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Facebook doesn’t need to sell your data — it’s been giving it away for free, and for a long time, that was part of the plan. According to the New York Times, which published another long and damning investigation into the social giant’s data practices late on Tuesday, Facebook granted more than 150 companies, including Netflix and Microsoft, access to users’ personal data in more intrusive ways than previously disclosed. It sounds like virtually everyone on the internet had access to some kind of Facebook data — which likely means some of your data — over the past eight years. These data-sharing deals reflect the idealistic vision that CEO Mark Zuckerberg had for Facebook back in 2010 — a notion that your social profile wasn’t limited to Facebook’s app, but followed you around the web to personalize all the other experiences you have, too. But Facebook was sloppy and careless with your data, and most users had no idea that these partnerships exist. Facebook stock closed down 7 percent yesterday following the Times story and news that the company is being sued by the district attorney of Washington, D.C., over the Cambridge Analytica data privacy breach. [Kurt Wagner / Recode]
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The Trump administration is immediately pulling all of the 2,000-plus U.S. troops out of Syria. On Twitter, Trump said the U.S. had “defeated ISIS in Syria.” The move makes good on Trump’s repeated promise to pull troops out of the country, but also comes as the U.S. military, working with Syrian partner forces, has struggled to finish off remaining pockets of the Islamic militant group’s forces in central Syria. [Missy Ryan / The Washington Post]
Defying pressure from Trump to stop raising short-term interest rates, the Federal Reserve nudged them up for the fourth time this year, but suggested it could slow the pace of increases next year in the face of new economic headwinds. Fed officials voted unanimously on the increase, which will bring the benchmark federal-funds rate to a range between 2.25 percent and 2.5 percent, the ninth such rise since December 2015. The market was disappointed: The S&P 500 fell 1.5 percent to the lowest close in 15 months; Fed Chairman Jerome Powell said central-bank officials still expect healthy growth and a “robust economic backdrop” in the coming year. [Nick Timiraos / The Wall Street Journal]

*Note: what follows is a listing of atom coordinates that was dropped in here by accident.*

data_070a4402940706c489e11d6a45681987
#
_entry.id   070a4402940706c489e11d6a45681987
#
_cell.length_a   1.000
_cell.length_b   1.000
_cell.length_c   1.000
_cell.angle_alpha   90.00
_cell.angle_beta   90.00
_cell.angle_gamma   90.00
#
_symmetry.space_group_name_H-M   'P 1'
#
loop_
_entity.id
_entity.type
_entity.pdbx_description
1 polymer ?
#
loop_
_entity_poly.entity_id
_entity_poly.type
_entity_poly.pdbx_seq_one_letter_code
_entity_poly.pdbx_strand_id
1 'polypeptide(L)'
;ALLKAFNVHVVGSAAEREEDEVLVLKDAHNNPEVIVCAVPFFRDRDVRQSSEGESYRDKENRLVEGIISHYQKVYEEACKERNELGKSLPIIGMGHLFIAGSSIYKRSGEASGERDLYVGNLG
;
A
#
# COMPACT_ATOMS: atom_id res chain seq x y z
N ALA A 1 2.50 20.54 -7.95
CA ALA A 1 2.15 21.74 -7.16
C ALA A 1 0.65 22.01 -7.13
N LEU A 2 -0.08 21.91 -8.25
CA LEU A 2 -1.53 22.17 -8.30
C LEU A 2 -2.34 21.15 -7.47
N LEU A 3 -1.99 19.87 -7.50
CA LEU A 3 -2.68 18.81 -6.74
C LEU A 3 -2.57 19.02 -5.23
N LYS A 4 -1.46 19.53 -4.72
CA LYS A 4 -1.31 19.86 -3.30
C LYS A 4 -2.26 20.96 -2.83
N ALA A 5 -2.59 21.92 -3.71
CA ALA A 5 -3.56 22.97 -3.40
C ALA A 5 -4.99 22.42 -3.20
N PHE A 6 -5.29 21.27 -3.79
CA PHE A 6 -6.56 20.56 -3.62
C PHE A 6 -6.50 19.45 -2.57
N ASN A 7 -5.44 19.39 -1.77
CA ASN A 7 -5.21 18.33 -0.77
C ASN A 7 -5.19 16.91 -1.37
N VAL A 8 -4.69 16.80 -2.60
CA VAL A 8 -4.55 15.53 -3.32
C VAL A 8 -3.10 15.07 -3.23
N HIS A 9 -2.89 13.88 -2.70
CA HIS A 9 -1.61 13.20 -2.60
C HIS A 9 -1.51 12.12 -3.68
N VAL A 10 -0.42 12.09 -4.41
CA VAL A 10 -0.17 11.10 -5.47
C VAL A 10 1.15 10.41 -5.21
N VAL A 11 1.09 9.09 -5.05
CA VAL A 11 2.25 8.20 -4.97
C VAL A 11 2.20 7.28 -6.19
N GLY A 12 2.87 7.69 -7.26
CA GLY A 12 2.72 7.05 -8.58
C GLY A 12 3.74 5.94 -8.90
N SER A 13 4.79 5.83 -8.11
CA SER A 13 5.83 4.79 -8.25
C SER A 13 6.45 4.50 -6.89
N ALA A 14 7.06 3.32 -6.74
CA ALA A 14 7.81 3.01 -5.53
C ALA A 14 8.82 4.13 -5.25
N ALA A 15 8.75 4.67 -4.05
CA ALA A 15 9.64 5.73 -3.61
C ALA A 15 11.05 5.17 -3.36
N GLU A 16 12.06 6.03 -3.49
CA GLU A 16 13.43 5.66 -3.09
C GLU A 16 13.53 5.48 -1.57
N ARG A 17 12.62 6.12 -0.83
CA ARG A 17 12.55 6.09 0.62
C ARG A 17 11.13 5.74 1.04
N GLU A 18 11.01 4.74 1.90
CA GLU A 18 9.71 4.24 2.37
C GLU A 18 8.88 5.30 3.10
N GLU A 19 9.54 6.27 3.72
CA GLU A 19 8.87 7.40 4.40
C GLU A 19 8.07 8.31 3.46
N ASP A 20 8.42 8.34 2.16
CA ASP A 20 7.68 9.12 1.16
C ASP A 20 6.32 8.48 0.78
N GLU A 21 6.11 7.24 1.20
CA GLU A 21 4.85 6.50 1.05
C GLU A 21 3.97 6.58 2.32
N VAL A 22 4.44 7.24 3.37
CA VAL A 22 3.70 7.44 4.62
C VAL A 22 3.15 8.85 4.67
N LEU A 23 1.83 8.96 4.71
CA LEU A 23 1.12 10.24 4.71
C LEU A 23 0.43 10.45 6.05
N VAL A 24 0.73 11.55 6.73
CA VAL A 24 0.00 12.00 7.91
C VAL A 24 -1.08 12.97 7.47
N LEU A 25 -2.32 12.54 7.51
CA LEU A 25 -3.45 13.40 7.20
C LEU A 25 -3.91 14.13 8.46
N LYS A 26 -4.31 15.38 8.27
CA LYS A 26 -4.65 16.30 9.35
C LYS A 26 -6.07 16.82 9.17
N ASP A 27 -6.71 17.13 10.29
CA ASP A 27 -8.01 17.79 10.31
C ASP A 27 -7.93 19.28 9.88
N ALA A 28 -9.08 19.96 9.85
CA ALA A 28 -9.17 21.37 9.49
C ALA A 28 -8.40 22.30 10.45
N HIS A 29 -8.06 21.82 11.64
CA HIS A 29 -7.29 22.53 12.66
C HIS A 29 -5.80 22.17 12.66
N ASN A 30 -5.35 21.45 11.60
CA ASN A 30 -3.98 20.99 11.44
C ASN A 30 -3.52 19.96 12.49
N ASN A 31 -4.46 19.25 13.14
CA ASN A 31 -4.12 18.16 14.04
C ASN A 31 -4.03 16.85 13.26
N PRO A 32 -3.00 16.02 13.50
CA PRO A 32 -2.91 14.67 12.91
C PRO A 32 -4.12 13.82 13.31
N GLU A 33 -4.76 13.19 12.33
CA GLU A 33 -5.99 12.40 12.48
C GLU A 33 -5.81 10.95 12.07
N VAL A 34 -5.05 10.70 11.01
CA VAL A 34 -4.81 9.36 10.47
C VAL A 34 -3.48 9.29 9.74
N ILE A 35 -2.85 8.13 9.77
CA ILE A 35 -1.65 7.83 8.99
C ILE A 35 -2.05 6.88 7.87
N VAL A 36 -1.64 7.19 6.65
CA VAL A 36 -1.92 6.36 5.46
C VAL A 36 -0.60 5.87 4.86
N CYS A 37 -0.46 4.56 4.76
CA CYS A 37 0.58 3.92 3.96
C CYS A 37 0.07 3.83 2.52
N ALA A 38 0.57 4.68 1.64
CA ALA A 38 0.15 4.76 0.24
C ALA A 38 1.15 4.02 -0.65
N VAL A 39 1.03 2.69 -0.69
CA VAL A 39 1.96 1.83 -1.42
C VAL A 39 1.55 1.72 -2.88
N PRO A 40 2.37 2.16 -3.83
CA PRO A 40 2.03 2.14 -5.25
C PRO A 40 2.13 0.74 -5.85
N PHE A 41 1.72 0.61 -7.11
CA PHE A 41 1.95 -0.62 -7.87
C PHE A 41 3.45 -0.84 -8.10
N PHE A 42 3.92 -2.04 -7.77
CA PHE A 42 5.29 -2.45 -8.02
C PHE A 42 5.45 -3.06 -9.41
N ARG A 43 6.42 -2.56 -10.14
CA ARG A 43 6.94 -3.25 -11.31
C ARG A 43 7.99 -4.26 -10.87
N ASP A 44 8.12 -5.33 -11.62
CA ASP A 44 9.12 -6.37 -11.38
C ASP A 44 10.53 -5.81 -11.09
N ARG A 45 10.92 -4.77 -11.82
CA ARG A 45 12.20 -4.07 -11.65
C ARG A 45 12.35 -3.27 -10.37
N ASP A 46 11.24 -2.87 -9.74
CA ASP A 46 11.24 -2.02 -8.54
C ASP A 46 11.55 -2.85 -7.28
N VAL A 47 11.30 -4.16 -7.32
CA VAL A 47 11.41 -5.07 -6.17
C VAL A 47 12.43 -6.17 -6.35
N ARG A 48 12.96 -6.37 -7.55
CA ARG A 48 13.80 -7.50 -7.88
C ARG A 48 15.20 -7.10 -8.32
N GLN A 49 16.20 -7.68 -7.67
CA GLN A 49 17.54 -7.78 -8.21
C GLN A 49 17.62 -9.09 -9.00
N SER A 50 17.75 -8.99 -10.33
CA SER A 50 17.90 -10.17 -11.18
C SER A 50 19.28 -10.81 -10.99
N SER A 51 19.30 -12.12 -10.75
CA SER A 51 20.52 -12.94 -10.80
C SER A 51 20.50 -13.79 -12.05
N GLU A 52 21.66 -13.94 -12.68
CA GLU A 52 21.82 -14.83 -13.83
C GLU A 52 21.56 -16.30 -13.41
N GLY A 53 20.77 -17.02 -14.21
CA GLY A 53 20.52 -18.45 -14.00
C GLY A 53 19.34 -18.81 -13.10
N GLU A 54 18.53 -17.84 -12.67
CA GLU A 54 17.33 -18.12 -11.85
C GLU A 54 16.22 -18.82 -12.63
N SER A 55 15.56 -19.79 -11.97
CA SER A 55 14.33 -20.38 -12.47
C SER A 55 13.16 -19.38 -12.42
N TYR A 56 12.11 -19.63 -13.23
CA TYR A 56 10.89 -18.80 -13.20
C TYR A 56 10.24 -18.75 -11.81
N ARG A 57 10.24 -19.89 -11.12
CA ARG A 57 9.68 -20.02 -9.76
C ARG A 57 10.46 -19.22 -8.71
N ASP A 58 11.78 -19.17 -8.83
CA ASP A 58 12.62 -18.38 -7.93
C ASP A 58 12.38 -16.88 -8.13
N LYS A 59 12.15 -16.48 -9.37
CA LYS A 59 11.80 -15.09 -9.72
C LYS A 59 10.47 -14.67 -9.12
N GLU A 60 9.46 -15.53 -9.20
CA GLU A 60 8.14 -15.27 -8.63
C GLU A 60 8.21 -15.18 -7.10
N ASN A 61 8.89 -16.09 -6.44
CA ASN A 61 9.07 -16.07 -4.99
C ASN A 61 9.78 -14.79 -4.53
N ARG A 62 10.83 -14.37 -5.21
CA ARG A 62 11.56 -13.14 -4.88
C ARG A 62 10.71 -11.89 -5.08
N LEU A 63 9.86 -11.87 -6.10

Pinterest is gearing up for an initial public offering as early as April 2019, which would see it joining Uber, Lyft and other highly valued startups that have stayed private for years and are now preparing for debuts next year. The online image-sharing company, which recently announced that it had more than 250 million monthly users, could be valued at more than $12 billion; the company generates revenue from ads on its site and is poised to generate revenue in excess of $700 million this year, up 50 percent from the prior year. Pinterest recently tapped former Google and Alibaba exec Jane Penner to be its head of investor relations. [Tanya Dua / Business Insider]
The Verge took a ride through Elon Musk’s new tunnel in south Los Angeles. Musk, the founder of the Boring Company, took time from his electric-car company and space-exploration venture to showcase his grand vision for “personal rapid transit” — a network of tunnels that can shuttle electric cars underground at high speeds. “This is better than Disneyland,” said one excited reporter sharing the Tesla Model X, though the top speed reached on the 1.14-mile experimental tunnel segment was 40 miles per hour. Musk says his underground construction company has already spent “$40 million-ish” and is planning projects for Chicago, Washington, D.C. and Dodger Stadium in LA. Of course there was a lavish party for the expensive hole in the ground. [Elizabeth Lopatto / The Verge]
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Benchmark’s Scott Belsky has four magic words for entrepreneurs: “Do your fucking job.” Belsky, a venture partner at Benchmark and the CPO at Adobe, talks about his book, “The Messy Middle,” on the latest Recode Decode. [Theodore Schleifer]
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This article originally appeared on Recode.net.